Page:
Born to yawn? Cortisol linked to yawning: A new hypothesis

This source preferred by Simon Thompson

Authors: Thompson, S.

Journal: Medical Hypotheses

Volume: 77

Pages: 861-862

ISSN: 0306-9877

DOI: 10.1016/j.mehy.2011.07.056

Yawning has become an interesting and curious scientific conundrum. Links between several neurological disorders can be found through the commonality of yawning episodes and contagious yawning. However, the reasons why we yawn are uncertain. Cortisol levels are known to rise during stress and fatigue; yawning may occur when we are under stress or tired. We do not know whether cortisol levels fluctuate during yawning. Potentially, yawning and cortisol levels may provide a valuable diagnostic tool and warning of untoward underlying neurological problems. A new hypothesis is proposed that links cortisol levels with yawning episodes.

This data was imported from PubMed:

Authors: Thompson, S.B.N.

Journal: Med Hypotheses

Volume: 77

Issue: 5

Pages: 861-862

eISSN: 1532-2777

DOI: 10.1016/j.mehy.2011.07.056

Yawning has become an interesting and curious scientific conundrum. Links between several neurological disorders can be found through the commonality of yawning episodes and contagious yawning. However, the reasons why we yawn are uncertain. Cortisol levels are known to rise during stress and fatigue; yawning may occur when we are under stress or tired. We do not know whether cortisol levels fluctuate during yawning. Potentially, yawning and cortisol levels may provide a valuable diagnostic tool and warning of untoward underlying neurological problems. A new hypothesis is proposed that links cortisol levels with yawning episodes.

This data was imported from Scopus:

Authors: Thompson, S.B.N.

Journal: Medical Hypotheses

Volume: 77

Issue: 5

Pages: 861-862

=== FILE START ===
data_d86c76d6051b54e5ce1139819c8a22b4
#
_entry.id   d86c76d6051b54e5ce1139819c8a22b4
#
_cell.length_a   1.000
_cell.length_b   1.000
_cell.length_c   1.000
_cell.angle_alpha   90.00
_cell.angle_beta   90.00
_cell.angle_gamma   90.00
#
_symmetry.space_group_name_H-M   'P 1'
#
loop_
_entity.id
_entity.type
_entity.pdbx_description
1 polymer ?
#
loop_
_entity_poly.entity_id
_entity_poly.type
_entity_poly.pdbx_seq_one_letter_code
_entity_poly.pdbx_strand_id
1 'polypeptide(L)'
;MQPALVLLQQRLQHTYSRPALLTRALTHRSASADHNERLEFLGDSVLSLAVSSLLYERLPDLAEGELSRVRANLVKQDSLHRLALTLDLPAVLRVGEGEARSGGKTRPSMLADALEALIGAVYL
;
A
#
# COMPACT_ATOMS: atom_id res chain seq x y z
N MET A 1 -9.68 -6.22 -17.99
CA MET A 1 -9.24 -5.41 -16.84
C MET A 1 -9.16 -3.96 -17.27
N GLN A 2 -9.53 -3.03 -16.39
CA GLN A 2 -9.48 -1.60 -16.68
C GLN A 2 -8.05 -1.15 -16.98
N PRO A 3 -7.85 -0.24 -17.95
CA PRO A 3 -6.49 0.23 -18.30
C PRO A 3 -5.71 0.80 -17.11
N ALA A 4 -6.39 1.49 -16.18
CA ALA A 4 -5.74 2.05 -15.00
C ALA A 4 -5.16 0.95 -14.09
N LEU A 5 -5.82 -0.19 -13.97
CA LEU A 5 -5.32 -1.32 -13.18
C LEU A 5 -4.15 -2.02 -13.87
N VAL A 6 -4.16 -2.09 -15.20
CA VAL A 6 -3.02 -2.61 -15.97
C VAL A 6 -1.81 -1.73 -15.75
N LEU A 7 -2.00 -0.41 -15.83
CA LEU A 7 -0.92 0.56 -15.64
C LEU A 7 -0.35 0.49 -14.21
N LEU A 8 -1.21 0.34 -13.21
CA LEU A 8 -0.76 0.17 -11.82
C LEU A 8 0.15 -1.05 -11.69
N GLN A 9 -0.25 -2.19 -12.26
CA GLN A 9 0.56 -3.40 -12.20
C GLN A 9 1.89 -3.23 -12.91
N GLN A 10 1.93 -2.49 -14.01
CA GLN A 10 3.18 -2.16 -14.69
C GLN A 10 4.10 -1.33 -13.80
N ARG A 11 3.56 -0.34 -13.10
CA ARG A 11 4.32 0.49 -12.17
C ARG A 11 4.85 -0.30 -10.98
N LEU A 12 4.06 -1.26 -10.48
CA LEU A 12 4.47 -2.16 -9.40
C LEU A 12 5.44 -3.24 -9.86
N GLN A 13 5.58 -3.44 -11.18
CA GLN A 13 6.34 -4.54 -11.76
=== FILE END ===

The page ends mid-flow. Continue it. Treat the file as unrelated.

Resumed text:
eISSN: 1532-2777

ISSN: 0306-9877

DOI: 10.1016/j.mehy.2011.07.056

Yawning has become an interesting and curious scientific conundrum. Links between several neurological disorders can be found through the commonality of yawning episodes and contagious yawning. However, the reasons why we yawn are uncertain. Cortisol levels are known to rise during stress and fatigue; yawning may occur when we are under stress or tired. We do not know whether cortisol levels fluctuate during yawning. Potentially, yawning and cortisol levels may provide a valuable diagnostic tool and warning of untoward underlying neurological problems. A new hypothesis is proposed that links cortisol levels with yawning episodes. © 2011 Elsevier Ltd.

This data was imported from Web of Science (Lite):

Authors: Thompson, S.B.N.

Journal: MEDICAL HYPOTHESES

Volume: 77

Issue: 5

Pages: 861-862

ISSN: 0306-9877

DOI: 10.1016/j.mehy.2011.07.056

This data was imported from Europe PubMed Central:

Authors: Thompson, S.B.

Journal: Medical hypotheses

Volume: 77

Issue: 5

Pages: 861-862

eISSN: 1532-2777

ISSN: 0306-9877

Yawning has become an interesting and curious scientific conundrum. Links between several neurological disorders can be found through the commonality of yawning episodes and contagious yawning. However, the reasons why we yawn are uncertain. Cortisol levels are known to rise during stress and fatigue; yawning may occur when we are under stress or tired. We do not know whether cortisol levels fluctuate during yawning. Potentially, yawning and cortisol levels may provide a valuable diagnostic tool and warning of untoward underlying neurological problems. A new hypothesis is proposed that links cortisol levels with yawning episodes.

The data on this page was last updated at 05:18 on July 20, 2019.